Colombia has long been divided between conservatives and liberals. This division is still very much alive. Liberal citizens are more willing to accept concessions to the FARC than the conservatives for who the concessions on, for example rural reform, are too much to ask.

Additionally, there is great resentment about the crimes committed by both parties. The peace deal allows war criminals who fully collaborate with justice not just evade prison, but even take place in Congress. Again for the conservatives this simply is too much to ask, and understandably so because it goes against common sense on justice.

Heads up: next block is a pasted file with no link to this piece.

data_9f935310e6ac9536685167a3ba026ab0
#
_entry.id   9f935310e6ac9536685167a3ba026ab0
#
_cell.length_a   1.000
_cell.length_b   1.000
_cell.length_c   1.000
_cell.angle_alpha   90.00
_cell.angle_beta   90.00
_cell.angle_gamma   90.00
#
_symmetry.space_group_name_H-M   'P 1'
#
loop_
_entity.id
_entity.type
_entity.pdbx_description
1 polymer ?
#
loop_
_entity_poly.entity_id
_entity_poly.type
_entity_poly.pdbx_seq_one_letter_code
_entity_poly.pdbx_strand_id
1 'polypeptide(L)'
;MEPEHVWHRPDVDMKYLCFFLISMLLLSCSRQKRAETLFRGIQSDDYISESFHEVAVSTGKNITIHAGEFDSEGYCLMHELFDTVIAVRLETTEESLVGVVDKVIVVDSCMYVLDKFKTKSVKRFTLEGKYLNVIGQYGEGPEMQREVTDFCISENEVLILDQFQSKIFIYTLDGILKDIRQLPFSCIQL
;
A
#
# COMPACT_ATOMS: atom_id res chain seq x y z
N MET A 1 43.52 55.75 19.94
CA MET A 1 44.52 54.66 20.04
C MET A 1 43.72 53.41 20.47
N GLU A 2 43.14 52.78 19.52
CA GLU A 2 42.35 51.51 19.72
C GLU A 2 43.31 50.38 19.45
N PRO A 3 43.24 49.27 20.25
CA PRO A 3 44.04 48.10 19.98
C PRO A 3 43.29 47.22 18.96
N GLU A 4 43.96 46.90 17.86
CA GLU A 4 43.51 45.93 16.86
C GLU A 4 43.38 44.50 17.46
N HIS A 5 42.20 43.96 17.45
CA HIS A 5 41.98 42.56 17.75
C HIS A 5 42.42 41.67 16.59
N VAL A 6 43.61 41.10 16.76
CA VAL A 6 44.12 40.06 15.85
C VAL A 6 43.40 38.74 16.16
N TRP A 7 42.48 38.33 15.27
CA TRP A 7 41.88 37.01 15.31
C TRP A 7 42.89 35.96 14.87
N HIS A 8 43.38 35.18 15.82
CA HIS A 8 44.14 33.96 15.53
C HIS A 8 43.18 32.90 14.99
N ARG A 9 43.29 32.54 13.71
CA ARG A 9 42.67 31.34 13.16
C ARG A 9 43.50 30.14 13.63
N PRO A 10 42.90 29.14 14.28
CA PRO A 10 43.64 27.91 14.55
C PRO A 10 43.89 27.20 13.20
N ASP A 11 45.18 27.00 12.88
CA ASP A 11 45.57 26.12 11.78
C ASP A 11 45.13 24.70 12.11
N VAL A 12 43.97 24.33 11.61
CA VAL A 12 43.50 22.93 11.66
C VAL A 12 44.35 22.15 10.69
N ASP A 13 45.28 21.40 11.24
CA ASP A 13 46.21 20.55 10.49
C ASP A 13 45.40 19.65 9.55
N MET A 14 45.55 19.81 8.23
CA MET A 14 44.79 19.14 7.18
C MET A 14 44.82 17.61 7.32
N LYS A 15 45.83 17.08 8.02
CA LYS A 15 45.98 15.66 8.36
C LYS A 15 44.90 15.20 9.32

The political opposition is different because those actors are trying to prevent being taken to court for war crimes committed when, for example, former President Alvaro Uribe, was in power. This political elite simply wants to maintain the status quo and out of court for the thousands of war crimes they carry the political responsibility of and will have to respond for once a transitional justice court takes force. It’s almost like they feel they are beyond common justice and feel their war crimes are justified, while those of the FARC are terrorism.

 

 

The cocaine trade is assessed a valuation of $10 billion per year in U.S. dollars. With the biggest share in this trade, Colombia has been the world's largest cocaine producer and exporter for years. What are the forecasts regarding the illegal drug trafficking inside and from Colombia after the peace accord?

 

This is one of the main uncertainties, but also not really the essence of what the peace talks were about.